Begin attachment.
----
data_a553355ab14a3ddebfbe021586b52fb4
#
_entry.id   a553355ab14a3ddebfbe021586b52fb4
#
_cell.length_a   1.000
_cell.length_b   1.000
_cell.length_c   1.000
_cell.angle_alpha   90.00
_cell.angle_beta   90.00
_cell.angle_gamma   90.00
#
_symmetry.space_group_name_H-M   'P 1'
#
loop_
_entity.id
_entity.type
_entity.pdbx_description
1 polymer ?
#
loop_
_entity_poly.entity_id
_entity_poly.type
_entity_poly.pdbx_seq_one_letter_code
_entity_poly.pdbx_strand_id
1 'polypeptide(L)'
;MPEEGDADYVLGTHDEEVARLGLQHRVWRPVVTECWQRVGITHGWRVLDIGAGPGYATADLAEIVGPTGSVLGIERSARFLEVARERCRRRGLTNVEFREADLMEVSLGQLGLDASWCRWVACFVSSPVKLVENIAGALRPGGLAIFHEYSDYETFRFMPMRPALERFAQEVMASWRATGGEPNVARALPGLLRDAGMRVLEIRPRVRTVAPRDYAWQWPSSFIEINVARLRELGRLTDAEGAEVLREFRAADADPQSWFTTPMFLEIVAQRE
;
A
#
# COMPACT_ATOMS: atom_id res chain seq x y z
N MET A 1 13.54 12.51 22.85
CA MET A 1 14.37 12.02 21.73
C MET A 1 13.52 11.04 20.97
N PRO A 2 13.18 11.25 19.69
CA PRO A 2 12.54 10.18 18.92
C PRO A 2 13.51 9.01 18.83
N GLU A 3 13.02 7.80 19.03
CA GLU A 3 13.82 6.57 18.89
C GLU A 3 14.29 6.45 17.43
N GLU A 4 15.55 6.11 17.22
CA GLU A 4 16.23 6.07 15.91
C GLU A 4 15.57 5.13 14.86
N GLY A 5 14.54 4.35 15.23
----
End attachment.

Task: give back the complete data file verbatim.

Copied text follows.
data_a553355ab14a3ddebfbe021586b52fb4
#
_entry.id   a553355ab14a3ddebfbe021586b52fb4
#
_cell.length_a   1.000
_cell.length_b   1.000
_cell.length_c   1.000
_cell.angle_alpha   90.00
_cell.angle_beta   90.00
_cell.angle_gamma   90.00
#
_symmetry.space_group_name_H-M   'P 1'
#
loop_
_entity.id
_entity.type
_entity.pdbx_description
1 polymer ?
#
loop_
_entity_poly.entity_id
_entity_poly.type
_entity_poly.pdbx_seq_one_letter_code
_entity_poly.pdbx_strand_id
1 'polypeptide(L)'
;MPEEGDADYVLGTHDEEVARLGLQHRVWRPVVTECWQRVGITHGWRVLDIGAGPGYATADLAEIVGPTGSVLGIERSARFLEVARERCRRRGLTNVEFREADLMEVSLGQLGLDASWCRWVACFVSSPVKLVENIAGALRPGGLAIFHEYSDYETFRFMPMRPALERFAQEVMASWRATGGEPNVARALPGLLRDAGMRVLEIRPRVRTVAPRDYAWQWPSSFIEINVARLRELGRLTDAEGAEVLREFRAADADPQSWFTTPMFLEIVAQRE
;
A
#
# COMPACT_ATOMS: atom_id res chain seq x y z
N MET A 1 13.54 12.51 22.85
CA MET A 1 14.37 12.02 21.73
C MET A 1 13.52 11.04 20.97
N PRO A 2 13.18 11.25 19.69
CA PRO A 2 12.54 10.18 18.92
C PRO A 2 13.51 9.01 18.83
N GLU A 3 13.02 7.80 19.03
CA GLU A 3 13.82 6.57 18.89
C GLU A 3 14.29 6.45 17.43
N GLU A 4 15.55 6.11 17.22
CA GLU A 4 16.23 6.07 15.91
C GLU A 4 15.57 5.13 14.86
N GLY A 5 14.54 4.35 15.23